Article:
|Storytelling is work|
Being a working storyteller is a pretty intense job at times.
Right now the booking season is in full swing and schools, libraries, conferences and other types of performance and workshop venues are calling for dates and shows.
In my brain this translates to the work of storytelling. There are lots of things to remember -
Putting sets together for various audiences,
Learning new stories
|Crafting ghost stories|
Then there are the logistics.....
Where am I going?
What parts of the country am I going to be in and when?
What are the age and make ups of the audiences?
How many plane rides?
Can I drive?
How long do I have to get from place to place?
There are also the social obligations...
Who do I get to see?
Can we get shows in Northern Va around my sister's birthday?How long can I stop at my brother's on the way to Chicago?
Will I have time to have dinner with my friends?
Do I have a day off in Arizona?
Seeing my new sisters all over the country from Florida (Hi, Carrie Sue) To Georgia. (Hi, Carmen) to California (Hi, Diane)
The Travel -
|Telling for the Haves and the Homeless in America|
Long haul driving
Twenty hours in airports
Missed a connection
45,000 miles a year on the car
Tiny, fragile looking prop planes
Let's not forget the self care....
My heating pad -
Netflix....there are days I really need Netflix!
A sleep mask -
Planet Fitness - (sigh)
Ear plugs -
Comfy house shoes-
Missing things because of being on the road
Watched the recording of the recital
Watched the recording of my son getting that award
Watched my nephew play that game on Facebook
Called my daughter after her dad moved her into the dorm
Happy Valentines, Birthday, Anniversary from across the country!
Wish I could have been there
|Queen Nur, me, Lynn Ford, Diane Ferlatte|
Seeing other storytellers! That's fun.
Lunches with new storytellers.
Asking for critical feedback
Offering critical feedback
Elbows ( I touch elbows with people instead of shaking hands. Cuts down on sharing germs)
Seeing old contacts and making new contacts
Having children stare at me to see if I'm real after watching me perform
The Research -
|Sometimes all we have are stories|
Reading about new language studies and seeing if they break new ground
Encountering interesting articles about brain development and the arts
Reading new story collections
Getting recommendations from people all over the country
Learning new things about history
Learning new things about my art form
Practicing new material and getting advice
Getting Paid -
|Pricing a show|
Did I forget the check?
Are they mailing the check?
How much are they paying me?
Do I need to send an invoice? Did I know that?
Oops! They forgot the check?
Didn't we already send you a check?
You want us to pay you how much?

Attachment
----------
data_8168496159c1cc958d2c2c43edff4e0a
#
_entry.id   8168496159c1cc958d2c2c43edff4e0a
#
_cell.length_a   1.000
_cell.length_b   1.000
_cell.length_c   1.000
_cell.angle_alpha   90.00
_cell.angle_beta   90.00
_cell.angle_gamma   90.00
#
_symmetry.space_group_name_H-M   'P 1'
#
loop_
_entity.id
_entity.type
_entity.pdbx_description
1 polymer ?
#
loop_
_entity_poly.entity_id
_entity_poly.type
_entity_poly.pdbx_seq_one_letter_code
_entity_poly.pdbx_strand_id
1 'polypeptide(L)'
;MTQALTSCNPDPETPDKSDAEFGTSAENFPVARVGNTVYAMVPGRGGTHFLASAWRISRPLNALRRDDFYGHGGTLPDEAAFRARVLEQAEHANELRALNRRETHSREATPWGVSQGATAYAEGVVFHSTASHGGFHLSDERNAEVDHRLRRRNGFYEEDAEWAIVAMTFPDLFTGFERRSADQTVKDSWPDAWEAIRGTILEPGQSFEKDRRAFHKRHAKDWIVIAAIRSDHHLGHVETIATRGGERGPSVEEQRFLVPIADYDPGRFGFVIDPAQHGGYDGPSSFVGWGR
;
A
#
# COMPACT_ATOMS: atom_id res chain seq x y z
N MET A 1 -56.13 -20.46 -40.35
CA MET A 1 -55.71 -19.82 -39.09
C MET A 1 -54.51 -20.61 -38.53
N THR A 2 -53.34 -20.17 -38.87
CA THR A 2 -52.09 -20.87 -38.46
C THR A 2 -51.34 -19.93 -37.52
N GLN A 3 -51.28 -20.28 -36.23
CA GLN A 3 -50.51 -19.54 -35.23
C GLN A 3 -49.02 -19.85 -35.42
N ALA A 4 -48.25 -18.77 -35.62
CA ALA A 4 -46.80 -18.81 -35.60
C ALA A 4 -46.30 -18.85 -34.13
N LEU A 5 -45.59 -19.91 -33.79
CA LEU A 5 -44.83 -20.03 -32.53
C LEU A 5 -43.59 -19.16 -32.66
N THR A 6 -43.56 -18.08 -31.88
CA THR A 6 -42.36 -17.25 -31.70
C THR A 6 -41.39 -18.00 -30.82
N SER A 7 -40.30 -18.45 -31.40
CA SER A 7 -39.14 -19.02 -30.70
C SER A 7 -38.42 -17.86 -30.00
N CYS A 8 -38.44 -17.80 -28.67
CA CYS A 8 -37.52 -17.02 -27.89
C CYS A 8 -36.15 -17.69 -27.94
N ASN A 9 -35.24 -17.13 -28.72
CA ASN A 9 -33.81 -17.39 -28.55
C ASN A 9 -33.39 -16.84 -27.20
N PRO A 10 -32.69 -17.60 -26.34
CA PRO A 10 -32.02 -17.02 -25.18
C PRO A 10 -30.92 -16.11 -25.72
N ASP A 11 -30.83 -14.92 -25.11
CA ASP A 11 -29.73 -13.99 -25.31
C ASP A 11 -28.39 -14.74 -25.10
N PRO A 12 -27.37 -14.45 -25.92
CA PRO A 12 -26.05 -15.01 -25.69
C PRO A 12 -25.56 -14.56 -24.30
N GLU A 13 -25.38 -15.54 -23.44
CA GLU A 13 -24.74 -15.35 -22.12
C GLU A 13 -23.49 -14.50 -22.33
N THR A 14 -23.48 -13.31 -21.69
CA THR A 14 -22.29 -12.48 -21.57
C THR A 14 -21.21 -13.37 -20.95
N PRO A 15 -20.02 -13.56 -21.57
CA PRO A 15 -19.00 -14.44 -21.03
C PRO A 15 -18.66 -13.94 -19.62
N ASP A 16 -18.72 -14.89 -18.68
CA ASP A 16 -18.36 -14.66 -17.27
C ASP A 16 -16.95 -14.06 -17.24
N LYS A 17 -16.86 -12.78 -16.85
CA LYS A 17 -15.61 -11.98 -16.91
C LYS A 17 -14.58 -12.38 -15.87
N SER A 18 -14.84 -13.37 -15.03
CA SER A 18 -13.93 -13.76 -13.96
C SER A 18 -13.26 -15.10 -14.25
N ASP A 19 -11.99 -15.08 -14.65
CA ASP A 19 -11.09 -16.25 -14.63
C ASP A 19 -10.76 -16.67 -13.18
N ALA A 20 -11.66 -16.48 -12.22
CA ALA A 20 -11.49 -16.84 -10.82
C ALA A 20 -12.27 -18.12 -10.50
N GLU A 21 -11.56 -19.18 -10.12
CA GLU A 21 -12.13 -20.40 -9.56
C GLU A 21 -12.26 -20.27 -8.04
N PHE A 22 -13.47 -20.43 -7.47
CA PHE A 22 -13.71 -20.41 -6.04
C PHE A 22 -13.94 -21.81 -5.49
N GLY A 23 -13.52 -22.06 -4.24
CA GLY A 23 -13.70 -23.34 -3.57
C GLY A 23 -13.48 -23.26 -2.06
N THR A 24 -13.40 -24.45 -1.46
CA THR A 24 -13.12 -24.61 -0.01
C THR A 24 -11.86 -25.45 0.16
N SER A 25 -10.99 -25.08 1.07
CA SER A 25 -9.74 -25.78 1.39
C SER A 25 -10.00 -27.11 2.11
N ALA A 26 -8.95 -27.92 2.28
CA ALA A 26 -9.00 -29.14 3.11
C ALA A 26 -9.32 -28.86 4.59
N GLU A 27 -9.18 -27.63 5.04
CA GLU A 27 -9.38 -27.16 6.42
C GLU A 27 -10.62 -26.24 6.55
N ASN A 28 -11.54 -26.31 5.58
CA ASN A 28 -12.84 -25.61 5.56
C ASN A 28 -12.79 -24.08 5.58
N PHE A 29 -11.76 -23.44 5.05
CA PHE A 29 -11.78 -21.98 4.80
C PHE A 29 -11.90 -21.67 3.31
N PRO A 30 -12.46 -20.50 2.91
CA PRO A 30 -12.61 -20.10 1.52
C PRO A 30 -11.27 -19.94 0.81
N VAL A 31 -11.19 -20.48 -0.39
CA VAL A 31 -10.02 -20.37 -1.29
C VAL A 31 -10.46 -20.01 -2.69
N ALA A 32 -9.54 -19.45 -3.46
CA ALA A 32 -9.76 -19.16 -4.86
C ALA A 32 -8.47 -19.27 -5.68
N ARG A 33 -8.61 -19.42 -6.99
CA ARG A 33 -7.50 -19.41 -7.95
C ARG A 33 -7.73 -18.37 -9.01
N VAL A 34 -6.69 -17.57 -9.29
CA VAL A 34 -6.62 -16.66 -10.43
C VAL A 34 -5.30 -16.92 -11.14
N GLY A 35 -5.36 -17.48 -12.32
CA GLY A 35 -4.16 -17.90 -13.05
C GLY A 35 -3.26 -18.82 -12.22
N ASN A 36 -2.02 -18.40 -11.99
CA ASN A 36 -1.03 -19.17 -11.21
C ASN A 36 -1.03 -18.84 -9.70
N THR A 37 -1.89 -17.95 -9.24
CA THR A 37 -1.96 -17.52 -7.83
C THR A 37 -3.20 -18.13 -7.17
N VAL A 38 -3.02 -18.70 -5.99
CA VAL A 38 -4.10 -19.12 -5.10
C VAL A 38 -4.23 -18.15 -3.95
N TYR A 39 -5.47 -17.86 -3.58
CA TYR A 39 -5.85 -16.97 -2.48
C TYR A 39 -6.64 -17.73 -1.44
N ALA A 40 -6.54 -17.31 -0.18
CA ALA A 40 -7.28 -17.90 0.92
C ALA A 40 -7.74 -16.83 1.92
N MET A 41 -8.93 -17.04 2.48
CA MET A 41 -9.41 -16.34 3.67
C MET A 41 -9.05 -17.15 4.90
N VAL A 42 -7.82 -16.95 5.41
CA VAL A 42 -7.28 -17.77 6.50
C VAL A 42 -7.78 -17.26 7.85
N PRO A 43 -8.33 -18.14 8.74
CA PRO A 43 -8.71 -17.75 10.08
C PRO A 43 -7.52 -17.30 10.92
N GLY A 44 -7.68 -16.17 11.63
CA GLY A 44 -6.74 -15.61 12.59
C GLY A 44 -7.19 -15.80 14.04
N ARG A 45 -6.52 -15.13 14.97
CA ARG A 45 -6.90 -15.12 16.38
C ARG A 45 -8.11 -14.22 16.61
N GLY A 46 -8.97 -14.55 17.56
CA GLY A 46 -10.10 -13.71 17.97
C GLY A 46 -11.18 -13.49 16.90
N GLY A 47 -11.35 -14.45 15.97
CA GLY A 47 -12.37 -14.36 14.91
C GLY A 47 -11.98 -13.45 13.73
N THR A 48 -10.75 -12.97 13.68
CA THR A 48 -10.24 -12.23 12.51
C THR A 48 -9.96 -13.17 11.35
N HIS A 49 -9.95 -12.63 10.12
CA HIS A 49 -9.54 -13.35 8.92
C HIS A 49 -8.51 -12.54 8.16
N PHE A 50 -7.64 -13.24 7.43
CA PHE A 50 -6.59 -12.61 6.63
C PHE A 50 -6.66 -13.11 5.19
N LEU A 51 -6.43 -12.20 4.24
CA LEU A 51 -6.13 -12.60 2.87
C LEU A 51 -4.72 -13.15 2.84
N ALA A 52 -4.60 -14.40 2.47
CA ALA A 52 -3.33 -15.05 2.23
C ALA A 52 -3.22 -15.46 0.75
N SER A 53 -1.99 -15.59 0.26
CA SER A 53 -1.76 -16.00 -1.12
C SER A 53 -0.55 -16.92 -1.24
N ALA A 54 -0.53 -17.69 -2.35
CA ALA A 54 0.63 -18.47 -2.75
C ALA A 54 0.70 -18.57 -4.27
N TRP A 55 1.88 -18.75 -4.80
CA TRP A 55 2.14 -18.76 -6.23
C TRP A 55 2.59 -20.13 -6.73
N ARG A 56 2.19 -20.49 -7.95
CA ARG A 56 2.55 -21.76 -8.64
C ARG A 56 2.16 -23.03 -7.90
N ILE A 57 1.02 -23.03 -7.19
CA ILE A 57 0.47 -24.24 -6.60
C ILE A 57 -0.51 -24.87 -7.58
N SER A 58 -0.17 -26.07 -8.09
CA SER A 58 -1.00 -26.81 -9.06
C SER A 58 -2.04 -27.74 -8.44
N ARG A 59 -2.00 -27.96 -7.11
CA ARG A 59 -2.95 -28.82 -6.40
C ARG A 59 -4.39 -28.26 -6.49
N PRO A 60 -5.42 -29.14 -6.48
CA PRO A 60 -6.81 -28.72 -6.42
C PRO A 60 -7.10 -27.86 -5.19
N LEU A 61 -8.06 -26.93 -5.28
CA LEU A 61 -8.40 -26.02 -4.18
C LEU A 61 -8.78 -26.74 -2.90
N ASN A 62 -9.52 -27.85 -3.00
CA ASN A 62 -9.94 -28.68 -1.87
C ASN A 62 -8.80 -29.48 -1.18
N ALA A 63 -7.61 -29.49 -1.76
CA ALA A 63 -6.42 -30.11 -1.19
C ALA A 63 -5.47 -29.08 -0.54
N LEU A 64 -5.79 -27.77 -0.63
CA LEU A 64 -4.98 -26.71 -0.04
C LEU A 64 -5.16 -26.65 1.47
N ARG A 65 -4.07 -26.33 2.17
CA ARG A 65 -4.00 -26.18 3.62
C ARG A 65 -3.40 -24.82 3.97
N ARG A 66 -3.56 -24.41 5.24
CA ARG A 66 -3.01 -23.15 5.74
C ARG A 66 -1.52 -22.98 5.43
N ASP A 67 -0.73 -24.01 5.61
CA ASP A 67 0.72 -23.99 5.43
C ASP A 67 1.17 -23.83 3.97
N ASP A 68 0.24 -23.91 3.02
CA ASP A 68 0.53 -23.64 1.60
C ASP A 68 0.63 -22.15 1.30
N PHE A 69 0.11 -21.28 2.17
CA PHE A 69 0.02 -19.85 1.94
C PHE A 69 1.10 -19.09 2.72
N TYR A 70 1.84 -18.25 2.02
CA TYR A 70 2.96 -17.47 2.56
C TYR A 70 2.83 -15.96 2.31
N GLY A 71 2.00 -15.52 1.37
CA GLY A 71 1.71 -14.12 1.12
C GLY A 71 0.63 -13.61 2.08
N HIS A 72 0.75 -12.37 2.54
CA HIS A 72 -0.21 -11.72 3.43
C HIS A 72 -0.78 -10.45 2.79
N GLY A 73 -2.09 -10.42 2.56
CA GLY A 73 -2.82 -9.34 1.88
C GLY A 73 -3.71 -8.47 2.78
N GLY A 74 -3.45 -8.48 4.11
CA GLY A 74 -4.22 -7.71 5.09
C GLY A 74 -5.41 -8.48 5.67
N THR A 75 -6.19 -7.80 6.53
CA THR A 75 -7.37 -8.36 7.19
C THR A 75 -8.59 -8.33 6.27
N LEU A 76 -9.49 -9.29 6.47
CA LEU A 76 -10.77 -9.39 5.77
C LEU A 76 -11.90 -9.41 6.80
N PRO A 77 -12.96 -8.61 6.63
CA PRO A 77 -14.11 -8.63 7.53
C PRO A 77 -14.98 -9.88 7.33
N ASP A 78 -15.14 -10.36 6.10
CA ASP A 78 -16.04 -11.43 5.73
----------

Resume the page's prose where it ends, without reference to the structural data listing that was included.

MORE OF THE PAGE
So, what have I forgotten?
I forget that this is an art form that transcends the business of doing it.
I've been a performer for thirty one years.
I was at a folk festival this weekend in Greensboro, NC.
It is here I encounter the thing I know about performing that I don't ever focus on....how it touches people's lives. I love it when I get to see it in real time
I am ready for the person who says, "Wow! I never saw anything like that! That was cool!"
I am ready for the person who says, "That was a great show!"
I am ready for the person who says, "I loved that story!"
I am ready for the person who says, "My grandma used to tell that story. I felt like a kid again!"
The thing that always gets me? The thing I forget? The thing I am not prepared for when it appears?
Holding a woman's hand as she stares at me with tears on her cheeks telling me that her kids are grown and they still talk about my work. Telling me that I was an important part of their childhood and a very important part of her life. She is clearly overwhelmed with seeing me and holding my hand.
When I encounter these things I am humbled. I am joyful. I am honored.
My first thought? I wish I had something to offer her. I wish I had something to give her worthy of what she is giving me at that momnet. I wish I could feel like the person she is describing. I wish I could honor how much she loves these stories.
All I can do is thank her, hold her hand, and smile and nod. I tell her she has given me a gift, which she has, and my heart is full.
She wipes an eye and says, "I just wanted you to know."
I thank her. I hope I see her again.
She looks around, notices there are others waiting to say something. I wish I had more to give her other than my trite little thank you, and whatever else I just said. She moves away. Another child, a parent, a grandparent rushes in to say something.
I shake hands (or do elbows during flu season) and smile. Excited parents tell me their children heard my voice and started running towards it. They'd never seen them that excited about a "speaker". They can't wait to go online and see more stories.
I smile. I say polite and pleasant things.
Storytelling, stories, the art, the joy of the art, the power of it...It is enormous. It is so much bigger than I am.
Sometimes I forget that I stand in the shadows of what is so universal and deep inside of each of us that it moves people. It dwarfs me and extends out beyond anything I can see or do.
I leave the venue and go back to the work. I return to the business of storytelling.
Failing and trying again
I lose myself in preparing the work. I love sharing the work. I enjoy playing with an audience.
I move on to the next thing.
|The story behind this picture is wonderful|
What remains after I am gone is the reason for doing this at all.